Gear motors are used for precision positioning tasks to provide higher torques and higher resolutions at lower speeds. In slow applications, the rotor moves comparably fast thanks to the gear ratio. Without gears, undesired cogging torques may occur due to the low rotor speed. Moreover, gears support the holding forces in vertical applications. Often, less effort is required for the control loop because, thanks to the gearhead, the motor is only subject to a load on the motion platform that is reduced by the square of the transmission ratio.
However, a geared motor is not play-free and additional friction reduces efficiency. For this reason, gear manufacturers often offer suitable lubrication to guarantee the expected lifetime. The lifetime is subject mainly to input speed and output torque as well as operating, ambient, and installation conditions. In customized solutions, the lifetime can be prolonged by self-lubricating bearings, ball or ceramic bearings, metal gearwheels, and special greases.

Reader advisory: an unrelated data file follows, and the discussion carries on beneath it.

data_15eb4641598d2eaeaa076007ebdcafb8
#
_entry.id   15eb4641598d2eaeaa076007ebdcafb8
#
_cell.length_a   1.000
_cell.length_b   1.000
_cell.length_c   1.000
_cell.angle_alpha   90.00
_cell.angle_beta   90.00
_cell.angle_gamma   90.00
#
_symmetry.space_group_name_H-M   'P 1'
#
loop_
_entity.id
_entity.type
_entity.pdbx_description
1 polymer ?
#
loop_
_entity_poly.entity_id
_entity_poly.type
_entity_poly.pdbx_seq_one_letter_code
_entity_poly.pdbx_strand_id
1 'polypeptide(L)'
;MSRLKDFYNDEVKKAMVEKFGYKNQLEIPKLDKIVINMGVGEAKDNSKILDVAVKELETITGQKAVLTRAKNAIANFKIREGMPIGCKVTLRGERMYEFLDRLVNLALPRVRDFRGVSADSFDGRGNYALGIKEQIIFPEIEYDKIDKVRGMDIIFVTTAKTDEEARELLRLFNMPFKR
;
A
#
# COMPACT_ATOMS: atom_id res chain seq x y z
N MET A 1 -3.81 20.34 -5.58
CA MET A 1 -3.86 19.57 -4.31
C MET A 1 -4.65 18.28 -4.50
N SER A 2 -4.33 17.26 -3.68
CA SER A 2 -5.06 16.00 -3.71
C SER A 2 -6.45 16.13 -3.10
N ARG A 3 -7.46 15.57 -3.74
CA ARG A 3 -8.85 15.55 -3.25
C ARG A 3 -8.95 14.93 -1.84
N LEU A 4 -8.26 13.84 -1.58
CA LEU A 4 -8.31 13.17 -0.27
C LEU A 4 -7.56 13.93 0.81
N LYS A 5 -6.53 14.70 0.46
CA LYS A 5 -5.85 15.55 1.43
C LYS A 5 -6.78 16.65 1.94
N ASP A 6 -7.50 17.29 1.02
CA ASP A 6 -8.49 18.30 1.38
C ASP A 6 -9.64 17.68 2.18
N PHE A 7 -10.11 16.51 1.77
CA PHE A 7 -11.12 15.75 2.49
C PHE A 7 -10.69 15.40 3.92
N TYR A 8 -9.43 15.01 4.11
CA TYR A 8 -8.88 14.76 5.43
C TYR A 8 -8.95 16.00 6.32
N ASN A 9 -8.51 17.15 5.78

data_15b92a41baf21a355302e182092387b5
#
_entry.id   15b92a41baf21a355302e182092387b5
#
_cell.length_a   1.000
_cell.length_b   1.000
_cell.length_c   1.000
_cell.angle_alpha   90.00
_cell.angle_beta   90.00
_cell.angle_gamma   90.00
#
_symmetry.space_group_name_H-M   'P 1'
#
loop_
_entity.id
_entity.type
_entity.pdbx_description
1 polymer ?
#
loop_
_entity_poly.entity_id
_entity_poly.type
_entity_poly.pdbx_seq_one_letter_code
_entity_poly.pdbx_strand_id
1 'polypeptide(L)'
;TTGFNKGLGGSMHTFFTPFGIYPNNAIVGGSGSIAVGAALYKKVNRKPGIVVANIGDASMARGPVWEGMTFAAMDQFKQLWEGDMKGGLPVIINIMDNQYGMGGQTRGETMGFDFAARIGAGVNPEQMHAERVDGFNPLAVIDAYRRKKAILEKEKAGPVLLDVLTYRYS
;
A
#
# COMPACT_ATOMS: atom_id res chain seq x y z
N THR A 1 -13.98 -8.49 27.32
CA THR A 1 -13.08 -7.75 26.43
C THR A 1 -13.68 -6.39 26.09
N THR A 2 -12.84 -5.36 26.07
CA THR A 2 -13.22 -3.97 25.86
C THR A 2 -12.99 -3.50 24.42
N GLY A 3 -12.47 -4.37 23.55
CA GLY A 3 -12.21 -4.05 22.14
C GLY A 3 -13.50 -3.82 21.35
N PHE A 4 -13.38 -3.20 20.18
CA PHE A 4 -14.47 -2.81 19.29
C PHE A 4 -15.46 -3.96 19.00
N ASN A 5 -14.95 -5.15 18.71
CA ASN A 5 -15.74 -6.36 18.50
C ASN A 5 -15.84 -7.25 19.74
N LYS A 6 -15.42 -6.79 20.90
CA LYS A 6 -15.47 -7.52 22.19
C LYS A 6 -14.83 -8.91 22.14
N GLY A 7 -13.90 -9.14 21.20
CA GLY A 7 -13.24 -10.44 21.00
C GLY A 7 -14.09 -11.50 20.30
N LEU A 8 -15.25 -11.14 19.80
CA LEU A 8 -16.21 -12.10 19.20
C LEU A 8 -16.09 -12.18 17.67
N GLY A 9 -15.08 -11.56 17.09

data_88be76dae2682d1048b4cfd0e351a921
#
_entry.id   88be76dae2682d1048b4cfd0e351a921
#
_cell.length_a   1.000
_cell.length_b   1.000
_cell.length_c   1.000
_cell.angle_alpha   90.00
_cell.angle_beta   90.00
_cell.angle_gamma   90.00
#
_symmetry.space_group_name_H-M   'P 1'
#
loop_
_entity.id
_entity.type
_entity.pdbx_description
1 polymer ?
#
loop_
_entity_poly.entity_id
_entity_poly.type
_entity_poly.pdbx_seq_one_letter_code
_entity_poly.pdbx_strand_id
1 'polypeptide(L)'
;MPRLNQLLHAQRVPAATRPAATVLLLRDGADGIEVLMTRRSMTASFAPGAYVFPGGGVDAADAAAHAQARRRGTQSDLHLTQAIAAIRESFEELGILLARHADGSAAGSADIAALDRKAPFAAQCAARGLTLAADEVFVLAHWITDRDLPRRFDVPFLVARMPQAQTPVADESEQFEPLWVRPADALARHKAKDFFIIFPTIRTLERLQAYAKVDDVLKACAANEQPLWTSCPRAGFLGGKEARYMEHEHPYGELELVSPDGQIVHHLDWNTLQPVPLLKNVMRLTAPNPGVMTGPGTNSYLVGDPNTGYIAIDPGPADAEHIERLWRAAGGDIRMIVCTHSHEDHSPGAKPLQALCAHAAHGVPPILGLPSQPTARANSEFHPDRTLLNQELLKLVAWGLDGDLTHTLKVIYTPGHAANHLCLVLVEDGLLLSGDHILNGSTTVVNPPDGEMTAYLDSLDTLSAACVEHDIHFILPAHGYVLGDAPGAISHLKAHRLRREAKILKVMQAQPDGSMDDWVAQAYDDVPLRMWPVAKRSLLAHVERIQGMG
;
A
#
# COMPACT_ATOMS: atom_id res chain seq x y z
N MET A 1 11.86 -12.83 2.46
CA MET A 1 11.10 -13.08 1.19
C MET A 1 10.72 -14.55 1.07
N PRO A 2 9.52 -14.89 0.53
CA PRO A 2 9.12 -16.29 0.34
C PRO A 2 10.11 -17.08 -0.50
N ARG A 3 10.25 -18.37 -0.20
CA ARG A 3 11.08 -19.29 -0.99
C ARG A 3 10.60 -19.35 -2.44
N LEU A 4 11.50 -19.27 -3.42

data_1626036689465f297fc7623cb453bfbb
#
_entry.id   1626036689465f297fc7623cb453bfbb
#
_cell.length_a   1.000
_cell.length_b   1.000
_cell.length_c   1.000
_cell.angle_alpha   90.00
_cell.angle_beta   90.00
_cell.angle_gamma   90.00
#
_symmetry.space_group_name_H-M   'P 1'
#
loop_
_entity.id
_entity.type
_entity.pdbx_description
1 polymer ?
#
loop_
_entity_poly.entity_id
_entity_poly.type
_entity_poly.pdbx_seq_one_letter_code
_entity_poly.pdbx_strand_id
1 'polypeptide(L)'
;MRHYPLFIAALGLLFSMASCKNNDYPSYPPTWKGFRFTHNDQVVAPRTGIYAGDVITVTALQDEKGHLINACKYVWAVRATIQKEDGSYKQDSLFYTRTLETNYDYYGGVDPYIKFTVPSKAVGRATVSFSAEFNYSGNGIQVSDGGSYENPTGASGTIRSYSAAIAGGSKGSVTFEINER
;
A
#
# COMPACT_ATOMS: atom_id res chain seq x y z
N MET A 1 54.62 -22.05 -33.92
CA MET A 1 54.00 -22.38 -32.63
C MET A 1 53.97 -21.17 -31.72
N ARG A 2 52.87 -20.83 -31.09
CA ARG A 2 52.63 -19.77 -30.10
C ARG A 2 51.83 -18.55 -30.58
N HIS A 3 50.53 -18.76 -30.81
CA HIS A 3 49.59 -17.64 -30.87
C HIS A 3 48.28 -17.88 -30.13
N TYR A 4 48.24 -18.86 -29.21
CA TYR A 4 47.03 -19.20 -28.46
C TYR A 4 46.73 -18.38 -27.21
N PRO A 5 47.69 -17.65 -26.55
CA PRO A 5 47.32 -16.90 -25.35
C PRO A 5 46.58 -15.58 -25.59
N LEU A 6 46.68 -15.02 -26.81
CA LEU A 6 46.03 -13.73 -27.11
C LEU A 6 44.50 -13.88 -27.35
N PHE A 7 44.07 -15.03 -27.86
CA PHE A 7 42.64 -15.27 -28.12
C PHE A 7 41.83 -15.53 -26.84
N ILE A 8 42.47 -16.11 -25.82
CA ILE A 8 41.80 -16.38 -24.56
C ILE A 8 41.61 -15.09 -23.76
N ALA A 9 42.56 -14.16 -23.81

Strictly speaking, drive screws also act as gears in gear spindle positioning systems because speed adjustments are achieved on the expense of the torque in dependence of the spindle pitch. To this effect, a motion platform moves twice as fast at 50% of the torque with a spindle pitch of 2 mm/revolution compared to a spindle pitch of 1 mm/revolution. For some applications, however, an actual gear is required to act between motor and drive screw. PI deploys various gear types for this scenario.